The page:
Today’s dental patient is fortunate to have multiple options for replacement of a tooth lost to extraction or trauma, or congenitally missing. Partial dentures and dental bridges have been around for a long time and remain sound solutions for many people. Yet dental implants have become a popular choice for lasting tooth replacement. Are you concerned about the procedure? Dr. Ann Kelley of Kingsgate Dental in Kirkland shares this helpful information to put your mind at ease.
A – Structures of the mouth are designed to work together in support of vital bodily processes – taking in nourishment, breathing, communicating, and sleeping. When a tooth is lost, the body tries to maintain chewing function, compensating for the gap by allowing other teeth to shift. Spaces and crooked teeth spoil the appearance of your smile and may have a detrimental effect on oral health. Gaps overlaps, and shifted teeth are harder to keep clean. Harmful oral pathogens flourish on particles of food that do not get swept away by toothbrush or floss. That leads to gum disease, tooth decay, and costly dental work in the future.
A – Each natural tooth has a root that keeps the structure firmly anchored in the jawbone. A dental implant replicates the root. This small, screw-shaped device is made of titanium or another biocompatible material. It is placed into bone at the spot where your own tooth used to reside. In a process called osseointegration, bone cleaves to the implant. Then, the implant is finished or “restored” with a dental crown. Multiple missing teeth may be restored with an implant-retained bridge, and several implants can be placed to provide outstanding stability for a full denture.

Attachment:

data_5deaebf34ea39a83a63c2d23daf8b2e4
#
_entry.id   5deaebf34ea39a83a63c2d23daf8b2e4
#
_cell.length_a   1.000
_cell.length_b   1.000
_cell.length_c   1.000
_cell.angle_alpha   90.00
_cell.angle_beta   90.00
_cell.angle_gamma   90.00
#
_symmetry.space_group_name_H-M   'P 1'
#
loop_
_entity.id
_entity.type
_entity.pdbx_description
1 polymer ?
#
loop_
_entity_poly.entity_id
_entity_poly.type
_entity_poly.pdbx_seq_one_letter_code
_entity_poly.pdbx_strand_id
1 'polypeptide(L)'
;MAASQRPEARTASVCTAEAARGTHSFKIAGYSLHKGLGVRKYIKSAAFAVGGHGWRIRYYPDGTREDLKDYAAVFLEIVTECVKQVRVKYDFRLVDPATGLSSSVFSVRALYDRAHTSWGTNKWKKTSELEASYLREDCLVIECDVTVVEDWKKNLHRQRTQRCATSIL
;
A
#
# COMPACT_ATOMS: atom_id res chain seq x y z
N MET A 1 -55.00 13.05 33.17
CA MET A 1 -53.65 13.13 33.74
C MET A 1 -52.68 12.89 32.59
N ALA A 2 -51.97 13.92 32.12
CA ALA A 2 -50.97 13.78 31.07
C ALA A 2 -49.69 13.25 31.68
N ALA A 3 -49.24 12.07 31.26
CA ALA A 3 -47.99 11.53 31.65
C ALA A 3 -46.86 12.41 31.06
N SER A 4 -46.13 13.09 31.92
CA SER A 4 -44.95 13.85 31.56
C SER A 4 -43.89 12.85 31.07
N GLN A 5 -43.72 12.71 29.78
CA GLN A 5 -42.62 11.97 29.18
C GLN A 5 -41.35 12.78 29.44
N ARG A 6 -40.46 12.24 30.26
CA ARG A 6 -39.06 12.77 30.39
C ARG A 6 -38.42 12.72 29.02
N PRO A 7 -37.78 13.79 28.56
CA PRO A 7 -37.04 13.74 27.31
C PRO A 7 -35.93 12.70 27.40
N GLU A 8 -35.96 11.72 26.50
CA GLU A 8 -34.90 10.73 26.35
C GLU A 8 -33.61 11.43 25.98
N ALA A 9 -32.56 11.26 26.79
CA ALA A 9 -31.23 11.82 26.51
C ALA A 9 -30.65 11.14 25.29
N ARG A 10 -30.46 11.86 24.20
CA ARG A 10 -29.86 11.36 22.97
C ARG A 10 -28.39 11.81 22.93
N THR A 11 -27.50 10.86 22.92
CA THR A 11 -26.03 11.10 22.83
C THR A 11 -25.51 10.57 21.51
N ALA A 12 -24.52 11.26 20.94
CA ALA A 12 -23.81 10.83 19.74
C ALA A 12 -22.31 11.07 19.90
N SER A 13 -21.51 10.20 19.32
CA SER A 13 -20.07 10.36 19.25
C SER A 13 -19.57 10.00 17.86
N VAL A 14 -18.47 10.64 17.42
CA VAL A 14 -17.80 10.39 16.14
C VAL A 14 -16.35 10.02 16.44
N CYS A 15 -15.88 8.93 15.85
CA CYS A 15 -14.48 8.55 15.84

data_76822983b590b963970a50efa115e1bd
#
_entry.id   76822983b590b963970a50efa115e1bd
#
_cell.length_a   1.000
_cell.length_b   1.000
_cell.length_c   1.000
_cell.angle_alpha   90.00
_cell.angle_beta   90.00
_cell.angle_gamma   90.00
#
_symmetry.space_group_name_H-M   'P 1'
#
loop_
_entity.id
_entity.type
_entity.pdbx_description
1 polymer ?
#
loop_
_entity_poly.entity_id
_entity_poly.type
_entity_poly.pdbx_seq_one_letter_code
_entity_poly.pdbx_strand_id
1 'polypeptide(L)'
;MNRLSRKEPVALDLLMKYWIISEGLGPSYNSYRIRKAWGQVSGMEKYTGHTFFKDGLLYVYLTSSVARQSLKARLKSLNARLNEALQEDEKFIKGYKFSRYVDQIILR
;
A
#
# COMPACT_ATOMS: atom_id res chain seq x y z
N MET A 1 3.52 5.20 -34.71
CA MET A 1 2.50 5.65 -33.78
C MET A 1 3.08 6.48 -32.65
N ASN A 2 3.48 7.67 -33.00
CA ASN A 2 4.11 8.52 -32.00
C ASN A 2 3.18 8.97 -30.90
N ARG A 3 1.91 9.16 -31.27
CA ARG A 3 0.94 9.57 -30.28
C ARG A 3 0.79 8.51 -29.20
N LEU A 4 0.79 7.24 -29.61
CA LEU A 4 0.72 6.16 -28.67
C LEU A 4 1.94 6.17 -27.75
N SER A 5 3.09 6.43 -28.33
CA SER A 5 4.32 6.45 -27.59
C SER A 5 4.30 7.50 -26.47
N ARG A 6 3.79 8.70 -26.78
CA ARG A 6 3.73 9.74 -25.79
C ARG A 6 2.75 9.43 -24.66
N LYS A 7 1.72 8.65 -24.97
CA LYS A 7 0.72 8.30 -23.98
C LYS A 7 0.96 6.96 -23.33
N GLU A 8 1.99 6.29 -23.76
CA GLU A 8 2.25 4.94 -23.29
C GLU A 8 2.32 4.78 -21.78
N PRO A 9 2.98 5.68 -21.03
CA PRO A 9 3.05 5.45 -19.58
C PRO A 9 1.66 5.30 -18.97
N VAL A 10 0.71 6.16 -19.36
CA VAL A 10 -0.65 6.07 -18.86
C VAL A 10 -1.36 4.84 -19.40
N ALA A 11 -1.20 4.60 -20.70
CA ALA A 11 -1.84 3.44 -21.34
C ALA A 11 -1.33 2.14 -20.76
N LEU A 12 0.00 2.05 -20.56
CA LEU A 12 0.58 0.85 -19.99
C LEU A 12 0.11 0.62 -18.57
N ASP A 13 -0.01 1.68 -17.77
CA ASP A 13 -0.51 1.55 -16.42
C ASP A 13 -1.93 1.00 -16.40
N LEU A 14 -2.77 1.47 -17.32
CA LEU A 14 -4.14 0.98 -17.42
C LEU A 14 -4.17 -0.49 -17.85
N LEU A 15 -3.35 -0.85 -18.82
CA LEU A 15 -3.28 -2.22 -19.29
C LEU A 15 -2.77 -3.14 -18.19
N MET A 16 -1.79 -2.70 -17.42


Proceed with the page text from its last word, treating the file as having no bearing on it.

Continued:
A – All three tooth replacement options reinstate appearance, keep existing teeth from drifting, and restore some level of chewing function. Bone preservation, however, is an important distinction of the dental implant method. A denture or bridge sits on top of gum tissue. Without the stimulation of tooth roots or implants, the body senses diminished need for bone in that area. Minerals and nutrients from jawbone are absorbed back into the blood and sent to other parts of the skeletal system. The effect of diminished jawbone can be seen on the face as a sunken appearance, distorted proportions, sagging skin, and wrinkles.
Longevity is another beneficial difference. Since an implant becomes part of the body, with good dental care, it can last as long as a natural tooth. If the restoration is damaged or dislodged, it can be repaired or replaced without disrupting the implant.
A – Dr. Kelley begins with a thorough examination to evaluate oral health. Gum disease should be addressed before considering a dental implant. She then explains treatment options, answers your questions, and makes a professional recommendation. If you decide on a dental implant, the procedure basically follows these steps:
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